Retail chains, restaurants are leaving “unsustainable” Manhattan


Some retail chains and restaurants are leaving Manhattan for good since they see it as unsustainable, the New York Times reports. Their stores aren’t suffering as much as stores in other locales.

Could it be the communists running the city into the ground? The residents have little respect for the value of stores and capitalism.

It’s more than the virus, although nearly 33,000 people died in New York with most of them dying in Manhattan and the boroughs.

Why This Top-Grossing Restaurant Is Leaving For Good

For years, Bryant Park Grill & Cafe in Midtown Manhattan has been one of the country’s top-grossing restaurants, the star property in Ark Restaurants’ portfolio of 20 restaurants across the United States, according to the newspaper.

However, the tourists are gone, the office towers surrounding it are largely empty and the restaurant’s 1,000-seat dining room is closed. Instead, dinner is cooked and served on its patio, and the scaled-down restaurant brings in about $12,000 a day — an 85 percent plunge in revenue, its chief executive said.

Michael Weinstein, the chief executive of Ark Restaurants, who owns Bryant Park Grill & Cafe and 19 other restaurants, said he will never open another restaurant in New York.

“There’s no reason to do business in New York,” Mr. Weinstein said. “I can do the same volume in Florida in the same square feet as I would have in New York, with my expenses being much less. The idea was that branding and locations were important, but the expense of being in this city has overtaken the marketing group that says you have to be there.”

In the heart of Manhattan, national chains including J.C. Penney, Kate Spade, Subway and Le Pain Quotidien have shuttered branches for good. Many other large brands, like Victoria’s Secret and the Gap, have their kept high-profile locations closed in Manhattan while reopening in other states.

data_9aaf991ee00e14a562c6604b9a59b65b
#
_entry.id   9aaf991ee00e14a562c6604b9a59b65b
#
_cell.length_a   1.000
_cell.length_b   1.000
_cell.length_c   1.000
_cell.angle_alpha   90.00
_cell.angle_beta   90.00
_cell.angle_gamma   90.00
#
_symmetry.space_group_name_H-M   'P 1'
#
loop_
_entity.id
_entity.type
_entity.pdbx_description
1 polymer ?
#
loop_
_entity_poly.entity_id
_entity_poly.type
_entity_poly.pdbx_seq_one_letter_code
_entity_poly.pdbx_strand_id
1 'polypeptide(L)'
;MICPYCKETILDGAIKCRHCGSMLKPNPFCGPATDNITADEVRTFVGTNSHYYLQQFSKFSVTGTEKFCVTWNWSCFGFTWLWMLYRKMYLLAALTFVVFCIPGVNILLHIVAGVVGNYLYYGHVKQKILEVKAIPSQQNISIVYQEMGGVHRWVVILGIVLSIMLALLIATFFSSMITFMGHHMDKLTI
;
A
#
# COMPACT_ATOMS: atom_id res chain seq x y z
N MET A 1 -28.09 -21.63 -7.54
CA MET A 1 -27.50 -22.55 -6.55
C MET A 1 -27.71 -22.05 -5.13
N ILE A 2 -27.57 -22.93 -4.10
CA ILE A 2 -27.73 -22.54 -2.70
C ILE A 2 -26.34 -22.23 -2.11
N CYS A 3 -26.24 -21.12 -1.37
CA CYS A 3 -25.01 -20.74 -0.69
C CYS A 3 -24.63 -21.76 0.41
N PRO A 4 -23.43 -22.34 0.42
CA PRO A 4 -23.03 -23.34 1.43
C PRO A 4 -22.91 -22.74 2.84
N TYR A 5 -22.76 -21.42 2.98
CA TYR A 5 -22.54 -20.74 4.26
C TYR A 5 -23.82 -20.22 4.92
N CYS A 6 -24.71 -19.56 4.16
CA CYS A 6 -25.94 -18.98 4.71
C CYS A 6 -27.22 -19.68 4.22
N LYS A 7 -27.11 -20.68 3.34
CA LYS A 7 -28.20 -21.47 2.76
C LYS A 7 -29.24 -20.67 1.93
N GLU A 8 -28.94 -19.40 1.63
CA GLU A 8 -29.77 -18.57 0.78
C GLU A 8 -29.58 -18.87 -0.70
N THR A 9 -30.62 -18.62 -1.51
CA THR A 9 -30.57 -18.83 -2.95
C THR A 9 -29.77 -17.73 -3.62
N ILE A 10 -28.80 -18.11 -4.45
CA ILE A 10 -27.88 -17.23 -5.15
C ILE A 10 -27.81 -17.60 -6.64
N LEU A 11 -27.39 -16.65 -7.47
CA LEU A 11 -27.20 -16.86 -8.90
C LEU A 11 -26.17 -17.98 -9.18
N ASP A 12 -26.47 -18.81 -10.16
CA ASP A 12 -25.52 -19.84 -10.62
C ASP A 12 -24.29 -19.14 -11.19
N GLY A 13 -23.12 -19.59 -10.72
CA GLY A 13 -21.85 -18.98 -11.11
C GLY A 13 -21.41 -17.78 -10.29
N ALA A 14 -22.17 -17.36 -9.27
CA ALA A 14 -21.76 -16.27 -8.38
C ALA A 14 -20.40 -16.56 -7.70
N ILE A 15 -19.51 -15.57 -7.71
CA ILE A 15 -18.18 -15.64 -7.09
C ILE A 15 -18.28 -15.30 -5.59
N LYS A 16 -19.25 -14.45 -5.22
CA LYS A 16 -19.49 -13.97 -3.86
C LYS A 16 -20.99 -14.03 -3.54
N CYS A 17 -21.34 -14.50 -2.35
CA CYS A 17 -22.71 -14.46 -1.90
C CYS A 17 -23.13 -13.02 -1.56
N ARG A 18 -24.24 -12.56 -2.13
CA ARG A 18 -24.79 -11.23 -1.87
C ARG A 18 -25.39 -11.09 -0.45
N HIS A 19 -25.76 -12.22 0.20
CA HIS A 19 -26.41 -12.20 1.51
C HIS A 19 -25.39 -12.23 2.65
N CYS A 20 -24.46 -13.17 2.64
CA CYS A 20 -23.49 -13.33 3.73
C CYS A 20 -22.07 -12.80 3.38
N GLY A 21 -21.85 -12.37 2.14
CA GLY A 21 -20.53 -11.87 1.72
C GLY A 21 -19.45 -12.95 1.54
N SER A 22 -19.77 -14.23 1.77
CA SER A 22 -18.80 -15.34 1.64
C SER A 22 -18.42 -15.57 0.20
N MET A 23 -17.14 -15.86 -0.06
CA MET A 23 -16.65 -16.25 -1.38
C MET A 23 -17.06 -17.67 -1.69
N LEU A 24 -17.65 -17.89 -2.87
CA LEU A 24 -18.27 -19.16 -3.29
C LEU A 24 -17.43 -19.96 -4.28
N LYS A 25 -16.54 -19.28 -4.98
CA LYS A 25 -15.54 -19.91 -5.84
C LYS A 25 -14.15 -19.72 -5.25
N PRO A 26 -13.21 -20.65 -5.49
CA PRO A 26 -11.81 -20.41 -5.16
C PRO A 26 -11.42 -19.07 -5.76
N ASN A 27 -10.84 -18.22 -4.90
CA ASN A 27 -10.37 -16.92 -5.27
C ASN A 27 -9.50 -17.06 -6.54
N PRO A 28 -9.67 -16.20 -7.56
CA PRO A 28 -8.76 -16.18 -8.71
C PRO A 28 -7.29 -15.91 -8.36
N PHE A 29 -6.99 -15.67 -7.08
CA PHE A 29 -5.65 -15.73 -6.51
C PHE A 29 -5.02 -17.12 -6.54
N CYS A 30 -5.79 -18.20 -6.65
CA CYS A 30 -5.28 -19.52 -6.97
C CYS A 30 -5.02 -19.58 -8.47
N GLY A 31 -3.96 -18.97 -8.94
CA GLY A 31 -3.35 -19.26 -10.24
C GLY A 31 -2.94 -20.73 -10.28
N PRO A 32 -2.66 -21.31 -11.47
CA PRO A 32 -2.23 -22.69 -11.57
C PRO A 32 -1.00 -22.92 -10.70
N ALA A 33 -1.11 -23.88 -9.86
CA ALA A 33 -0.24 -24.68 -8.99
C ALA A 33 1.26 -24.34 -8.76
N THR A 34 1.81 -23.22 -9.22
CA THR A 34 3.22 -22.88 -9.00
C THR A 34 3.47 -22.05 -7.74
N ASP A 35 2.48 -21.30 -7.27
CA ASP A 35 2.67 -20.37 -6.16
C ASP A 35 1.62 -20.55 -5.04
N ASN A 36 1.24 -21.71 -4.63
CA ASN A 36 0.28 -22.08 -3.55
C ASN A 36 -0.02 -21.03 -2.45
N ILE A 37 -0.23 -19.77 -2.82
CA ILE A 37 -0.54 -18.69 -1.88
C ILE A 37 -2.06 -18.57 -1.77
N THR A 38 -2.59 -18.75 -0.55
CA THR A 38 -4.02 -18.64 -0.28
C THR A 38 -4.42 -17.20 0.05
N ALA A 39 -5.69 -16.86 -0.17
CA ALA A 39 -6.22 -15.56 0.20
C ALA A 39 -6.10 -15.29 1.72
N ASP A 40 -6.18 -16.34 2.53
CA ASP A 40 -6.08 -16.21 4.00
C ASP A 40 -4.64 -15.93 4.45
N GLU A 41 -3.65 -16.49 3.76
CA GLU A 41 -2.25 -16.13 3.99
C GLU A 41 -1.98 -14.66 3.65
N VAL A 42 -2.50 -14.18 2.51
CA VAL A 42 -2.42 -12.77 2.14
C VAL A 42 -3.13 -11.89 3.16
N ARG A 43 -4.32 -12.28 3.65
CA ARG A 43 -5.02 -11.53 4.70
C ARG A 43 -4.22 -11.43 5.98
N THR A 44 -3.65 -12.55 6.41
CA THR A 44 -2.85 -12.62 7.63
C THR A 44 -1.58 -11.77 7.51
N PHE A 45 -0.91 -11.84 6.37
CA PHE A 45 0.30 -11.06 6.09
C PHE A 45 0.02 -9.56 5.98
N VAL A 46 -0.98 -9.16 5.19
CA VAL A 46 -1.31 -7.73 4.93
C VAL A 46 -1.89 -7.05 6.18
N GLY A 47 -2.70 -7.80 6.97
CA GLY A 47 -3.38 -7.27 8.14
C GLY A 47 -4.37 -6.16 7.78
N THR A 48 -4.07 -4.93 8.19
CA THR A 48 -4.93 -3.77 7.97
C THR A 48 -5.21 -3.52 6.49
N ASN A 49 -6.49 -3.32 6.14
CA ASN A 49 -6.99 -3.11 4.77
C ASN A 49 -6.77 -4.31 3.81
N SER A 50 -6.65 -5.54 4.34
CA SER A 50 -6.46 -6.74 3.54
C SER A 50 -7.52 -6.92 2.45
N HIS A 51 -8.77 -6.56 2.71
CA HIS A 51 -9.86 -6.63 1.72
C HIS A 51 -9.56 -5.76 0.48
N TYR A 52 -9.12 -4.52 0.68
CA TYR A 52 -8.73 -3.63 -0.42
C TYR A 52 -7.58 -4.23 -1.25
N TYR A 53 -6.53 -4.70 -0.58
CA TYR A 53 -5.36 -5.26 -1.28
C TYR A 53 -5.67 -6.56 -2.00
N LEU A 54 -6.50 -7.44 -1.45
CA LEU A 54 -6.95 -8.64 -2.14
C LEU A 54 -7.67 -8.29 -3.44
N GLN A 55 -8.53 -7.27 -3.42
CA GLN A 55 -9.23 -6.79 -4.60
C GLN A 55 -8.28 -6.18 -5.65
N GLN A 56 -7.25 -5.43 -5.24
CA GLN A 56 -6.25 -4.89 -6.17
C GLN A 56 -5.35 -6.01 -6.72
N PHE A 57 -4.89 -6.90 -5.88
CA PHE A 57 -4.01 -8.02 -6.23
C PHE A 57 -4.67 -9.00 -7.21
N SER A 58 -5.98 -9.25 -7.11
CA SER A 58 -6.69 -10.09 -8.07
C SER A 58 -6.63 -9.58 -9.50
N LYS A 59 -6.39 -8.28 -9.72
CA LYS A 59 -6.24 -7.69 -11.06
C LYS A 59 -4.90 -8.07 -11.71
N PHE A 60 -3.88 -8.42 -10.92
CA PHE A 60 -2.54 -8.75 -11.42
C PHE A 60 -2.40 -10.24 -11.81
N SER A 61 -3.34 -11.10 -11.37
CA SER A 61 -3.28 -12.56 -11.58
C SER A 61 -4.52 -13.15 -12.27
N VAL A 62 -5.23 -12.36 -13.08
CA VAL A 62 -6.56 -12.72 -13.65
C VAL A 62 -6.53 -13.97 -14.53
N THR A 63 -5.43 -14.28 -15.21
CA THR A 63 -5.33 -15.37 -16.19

Many stores are still closed, some permanently, while those that are open have very little foot traffic.

“In the prime real estate areas, all the stores rely on having half international tourists and half local tourists or those from the local neighborhoods,” said Thiago Hueb, a founder of a jewelry company who had decided to close his flagship store on Madison Avenue before the pandemic struck because of high rents.

Now brokers are calling him trying to lure him back to the block, but Mr. Hueb, whose jewelry is sold in 80 department stores nationwide, is not interested.

“The avenue is no longer what it used to be,” he said.

The Malls Are No Longer What They Use to Be Either

J.C. Penney and Neiman Marcus, the anchor tenants at two of the largest malls in Manhattan, recently filed for bankruptcy and announced that they would shutter those locations.

Some popular chains, like Shake Shack and Chipotle, report that their stores in New York were performing worse than others.

A few dozen Subway locations have closed in New York City in recent months. Le Pain Quotidien has permanently closed several of its 27 stores in the city. They plan to leave others closed until more people return to the streets, said Andrew Stern, co-chief executive of the chain’s parent, Aurify Brands.

A Gap Store near Rockefeller Center has stayed closed. They have not paid its $264,000 monthly rent. Two T.G.I. Friday’s in prime locations, one near Rockefeller Center and another in Times Square, have remained closed. Its restaurants elsewhere in the country have reopened.

Landlords have started filing lawsuits against commercial tenants for not paying rent. They accuse some national brands of trying to take advantage of the crisis.

Veggie Grill, a California-based chain of 35 restaurants, reports New York is “the most difficult market for us to operate in right now.”

He just opened in Manhattan and will attempt to stay with others. Not everyone is leaving. But it will be a long time — if ever — before the city returns to its former glory. One big thing would have to change — the mayor and the city council. They are proof that communism doesn’t work. The hard left doesn’t appreciate the building owners or the retail stores or the restaurants and used them like ATMs. They handled the virus poorly. The rulers of Manhattan left stores open too long and then refused to open them when the curve was flattened.

The comments on the NY Times article aren’t very enlightened. Some of the responders think this is a good thing.

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